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Which Phones are Scanning the Most QR Codes?

 

The smartphone industry is a heated battle between a small handful of platforms. If you’re tech savvy and designing your own QR reader app, you’ll want to design it for a platform on which people will use it. I am not going to try to sway you toward a particular platform. I am merely using this space to analyze factual data.

Sales

At the end of 2009, Blackberry was in control of 36% of the smartphone market with Android at 28% and iPhone trailing behind at 21%. In 2011 the power had shifted significantly. Android is the industry leader with 39% of the market. iPhone follows with 28% and Blackberry is in third place with just 20%. Over Blackberry, Windows, Nokia and the other competition, Android and iPhone have proven to be the major contenders in the smartphone market.

Retention

Android has grown more because they seem to be attracting an audience of users new to smartphones. iPhone, on the other hand, is growing by stealing the users of other services after their contracts expire. What iPhone has done right is customer loyalty. 89% of iPhone users stuck with the platform. Meanwhile, 29% of Blackberry users and 21% of Android users ended up switching to iPhone. As time progresses, I can see iPhone succeeding Android if their customer satisfaction does not improve.

Apps

Despite being third in the industry in 2009, 99.4% of all smartphone apps downloaded were done on iPhones. While this statistic has certainly shifted, it is still said that QR code scans from iPhones outnumber those on Android three to one. Although Android is the industry leader for service, iPhone users tend to download more apps.

For more data on industry trends, consult the following infographics:

How Popular is the iPhone (2009 data)

Droid vs. iOS (2011 data)

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Keep Track of Your QR Codes: Are People Really Scanning Them?

Posted by: “QRAZY JASON” Sallele

If you’re considering or in the midst of designing a QR marketing campaign, you might be confident about the results but concerned or uncertain about the process. How do you know if it’s working? You might be getting more hits on your website, but you probably have half a dozen other stimuli out there that could be drawing in those visitors. If only there was some way to track visits from the code. After all, you can trace how visitors get to your website from search engines and backlinks.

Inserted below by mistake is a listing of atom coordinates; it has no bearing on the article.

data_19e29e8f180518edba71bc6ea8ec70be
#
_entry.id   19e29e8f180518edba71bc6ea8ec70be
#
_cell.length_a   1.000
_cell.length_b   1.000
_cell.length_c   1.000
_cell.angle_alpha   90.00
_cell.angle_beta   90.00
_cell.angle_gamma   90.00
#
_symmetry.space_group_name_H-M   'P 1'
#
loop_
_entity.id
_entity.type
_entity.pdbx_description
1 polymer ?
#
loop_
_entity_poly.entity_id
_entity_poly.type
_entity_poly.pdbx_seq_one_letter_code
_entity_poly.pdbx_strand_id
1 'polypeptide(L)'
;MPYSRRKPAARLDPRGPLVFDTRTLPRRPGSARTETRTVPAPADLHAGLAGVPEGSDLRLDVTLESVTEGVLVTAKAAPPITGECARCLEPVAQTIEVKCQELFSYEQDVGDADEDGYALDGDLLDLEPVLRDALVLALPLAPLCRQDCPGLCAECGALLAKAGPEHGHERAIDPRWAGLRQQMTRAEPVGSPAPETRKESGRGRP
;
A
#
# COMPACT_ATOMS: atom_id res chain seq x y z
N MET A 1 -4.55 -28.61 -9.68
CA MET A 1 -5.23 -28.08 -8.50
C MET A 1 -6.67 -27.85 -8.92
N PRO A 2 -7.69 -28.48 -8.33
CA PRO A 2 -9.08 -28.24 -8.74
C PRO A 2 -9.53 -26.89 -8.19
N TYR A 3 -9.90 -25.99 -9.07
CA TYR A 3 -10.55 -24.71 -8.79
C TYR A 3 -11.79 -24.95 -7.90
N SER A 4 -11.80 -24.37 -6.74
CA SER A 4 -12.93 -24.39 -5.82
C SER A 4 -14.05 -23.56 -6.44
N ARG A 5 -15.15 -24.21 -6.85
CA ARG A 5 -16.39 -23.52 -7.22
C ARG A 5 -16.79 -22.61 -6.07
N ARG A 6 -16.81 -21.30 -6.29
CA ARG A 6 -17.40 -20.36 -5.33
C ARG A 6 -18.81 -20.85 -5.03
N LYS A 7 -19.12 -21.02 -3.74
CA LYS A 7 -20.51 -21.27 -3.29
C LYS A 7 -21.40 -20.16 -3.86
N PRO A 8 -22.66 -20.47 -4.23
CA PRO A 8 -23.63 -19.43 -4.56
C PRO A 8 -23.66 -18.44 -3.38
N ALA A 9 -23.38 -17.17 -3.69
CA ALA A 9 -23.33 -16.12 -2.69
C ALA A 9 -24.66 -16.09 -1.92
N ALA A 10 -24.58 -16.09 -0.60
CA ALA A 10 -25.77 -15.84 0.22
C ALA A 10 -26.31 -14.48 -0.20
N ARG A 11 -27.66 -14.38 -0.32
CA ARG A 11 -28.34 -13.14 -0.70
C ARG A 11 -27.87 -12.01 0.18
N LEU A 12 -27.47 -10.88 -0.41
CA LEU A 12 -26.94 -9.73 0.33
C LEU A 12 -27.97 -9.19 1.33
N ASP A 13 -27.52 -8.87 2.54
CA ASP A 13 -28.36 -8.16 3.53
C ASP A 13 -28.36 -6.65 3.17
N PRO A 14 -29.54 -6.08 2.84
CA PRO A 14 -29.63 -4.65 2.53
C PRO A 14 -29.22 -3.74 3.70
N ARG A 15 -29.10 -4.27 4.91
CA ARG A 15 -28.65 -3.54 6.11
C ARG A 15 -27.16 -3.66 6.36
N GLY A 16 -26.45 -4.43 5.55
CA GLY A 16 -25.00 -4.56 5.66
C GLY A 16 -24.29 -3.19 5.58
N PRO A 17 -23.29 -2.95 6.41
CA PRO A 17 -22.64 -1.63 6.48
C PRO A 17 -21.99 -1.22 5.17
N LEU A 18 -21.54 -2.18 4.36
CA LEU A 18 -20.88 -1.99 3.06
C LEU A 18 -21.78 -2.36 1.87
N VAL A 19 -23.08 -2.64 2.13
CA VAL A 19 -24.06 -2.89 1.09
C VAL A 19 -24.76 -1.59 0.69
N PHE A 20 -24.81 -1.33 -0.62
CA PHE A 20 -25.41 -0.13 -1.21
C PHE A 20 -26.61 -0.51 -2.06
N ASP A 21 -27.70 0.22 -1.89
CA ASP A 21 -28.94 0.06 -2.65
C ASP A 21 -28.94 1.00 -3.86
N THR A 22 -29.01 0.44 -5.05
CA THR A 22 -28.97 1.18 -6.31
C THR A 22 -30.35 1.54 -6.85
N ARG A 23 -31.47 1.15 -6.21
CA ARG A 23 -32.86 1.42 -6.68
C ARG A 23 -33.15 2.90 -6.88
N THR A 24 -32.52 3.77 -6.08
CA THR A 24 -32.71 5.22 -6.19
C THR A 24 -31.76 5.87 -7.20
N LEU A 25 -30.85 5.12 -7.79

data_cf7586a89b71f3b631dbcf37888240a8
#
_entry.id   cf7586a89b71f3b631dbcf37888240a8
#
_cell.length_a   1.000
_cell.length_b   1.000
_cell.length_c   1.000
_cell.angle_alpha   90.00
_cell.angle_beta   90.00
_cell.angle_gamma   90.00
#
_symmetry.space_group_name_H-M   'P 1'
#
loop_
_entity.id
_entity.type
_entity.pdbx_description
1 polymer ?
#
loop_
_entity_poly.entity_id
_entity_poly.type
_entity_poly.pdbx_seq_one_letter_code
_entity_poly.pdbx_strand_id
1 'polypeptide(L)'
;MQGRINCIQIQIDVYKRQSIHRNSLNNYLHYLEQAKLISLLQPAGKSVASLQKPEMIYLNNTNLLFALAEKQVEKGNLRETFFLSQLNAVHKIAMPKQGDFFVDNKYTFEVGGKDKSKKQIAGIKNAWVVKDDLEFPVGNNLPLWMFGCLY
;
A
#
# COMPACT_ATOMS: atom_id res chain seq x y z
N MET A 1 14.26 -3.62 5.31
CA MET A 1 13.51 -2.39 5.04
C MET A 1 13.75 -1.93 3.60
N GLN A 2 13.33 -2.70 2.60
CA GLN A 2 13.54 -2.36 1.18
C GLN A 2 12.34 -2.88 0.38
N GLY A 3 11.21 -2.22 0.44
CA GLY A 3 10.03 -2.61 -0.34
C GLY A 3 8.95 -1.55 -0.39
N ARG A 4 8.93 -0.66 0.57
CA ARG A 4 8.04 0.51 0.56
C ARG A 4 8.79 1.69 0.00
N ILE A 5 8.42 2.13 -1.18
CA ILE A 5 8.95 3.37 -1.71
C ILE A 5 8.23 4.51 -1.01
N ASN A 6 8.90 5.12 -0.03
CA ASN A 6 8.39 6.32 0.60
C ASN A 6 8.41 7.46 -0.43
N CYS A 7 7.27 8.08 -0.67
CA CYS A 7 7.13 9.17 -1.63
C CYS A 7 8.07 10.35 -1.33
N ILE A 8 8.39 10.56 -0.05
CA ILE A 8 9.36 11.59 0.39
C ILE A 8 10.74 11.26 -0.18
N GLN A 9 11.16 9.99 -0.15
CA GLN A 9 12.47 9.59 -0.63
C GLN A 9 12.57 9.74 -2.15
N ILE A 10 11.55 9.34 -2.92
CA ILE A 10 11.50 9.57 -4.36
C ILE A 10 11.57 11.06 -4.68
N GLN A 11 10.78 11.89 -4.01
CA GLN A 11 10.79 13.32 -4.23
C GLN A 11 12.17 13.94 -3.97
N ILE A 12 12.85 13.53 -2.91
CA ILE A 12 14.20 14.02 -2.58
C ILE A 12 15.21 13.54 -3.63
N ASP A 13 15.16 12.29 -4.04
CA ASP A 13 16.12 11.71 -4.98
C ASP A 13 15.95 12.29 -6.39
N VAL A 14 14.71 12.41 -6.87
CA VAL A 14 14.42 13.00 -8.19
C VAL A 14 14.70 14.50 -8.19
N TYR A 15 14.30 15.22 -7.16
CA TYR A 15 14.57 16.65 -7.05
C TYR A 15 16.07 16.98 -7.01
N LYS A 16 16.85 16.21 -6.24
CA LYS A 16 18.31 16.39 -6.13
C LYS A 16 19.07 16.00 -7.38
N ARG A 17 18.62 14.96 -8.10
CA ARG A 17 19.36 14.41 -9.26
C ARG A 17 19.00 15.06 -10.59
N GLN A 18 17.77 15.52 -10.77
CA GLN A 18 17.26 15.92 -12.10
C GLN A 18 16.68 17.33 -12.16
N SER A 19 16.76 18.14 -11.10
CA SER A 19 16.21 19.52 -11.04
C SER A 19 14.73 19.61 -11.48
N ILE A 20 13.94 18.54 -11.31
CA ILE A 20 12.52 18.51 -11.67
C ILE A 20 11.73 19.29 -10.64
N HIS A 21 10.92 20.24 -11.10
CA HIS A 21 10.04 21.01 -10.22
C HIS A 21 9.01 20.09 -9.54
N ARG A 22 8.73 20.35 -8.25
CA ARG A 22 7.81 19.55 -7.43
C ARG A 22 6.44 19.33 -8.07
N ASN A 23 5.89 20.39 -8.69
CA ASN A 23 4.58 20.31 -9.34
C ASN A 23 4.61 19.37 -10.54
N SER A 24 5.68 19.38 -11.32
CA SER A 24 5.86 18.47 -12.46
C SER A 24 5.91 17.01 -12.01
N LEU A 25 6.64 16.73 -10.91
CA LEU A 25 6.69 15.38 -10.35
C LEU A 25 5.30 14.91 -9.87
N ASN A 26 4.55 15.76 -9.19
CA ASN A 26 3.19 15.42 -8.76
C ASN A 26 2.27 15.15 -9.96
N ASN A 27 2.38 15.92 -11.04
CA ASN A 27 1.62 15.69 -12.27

It’s time to wake up, because that dream is a reality! There are many ways to track your QR codes. Most complete QR marketing services will include this feature in their packages to you. You also have the opportunity to do it yourself for free. While it is not the only one available to you, it seems Google Analytics is the most popular.

Google Analytics has what they call a URL builder. With my earlier [Make Your Own QR Code] post I taught you how to make a QR code on a simple generator. You pasted your URL, clicked a button and had your result. In order to create a QR code that you can trace, there are several steps in the middle that we skipped and Google Analytics provides the resources. After you paste your URL into the program, you need to define a campaign for it. The name of this campaign is what you will use to search for your records at a later date so be perceptive about the information you choose. A good example would be to define the campaign source as QR Code, the campaign medium as the object it’s printed on (business cards, posters, billboards, etc…), and the campaign name being whatever you’re trying to gain from the code (page views, contest participants, etc…). If your QR code marketing involves a number of different campaigns define each one separately in Google Analytics so you can determine which is turning out the most results. Once you have filled out all of the information, Google Analytics will then turn out a code that you can track using their services.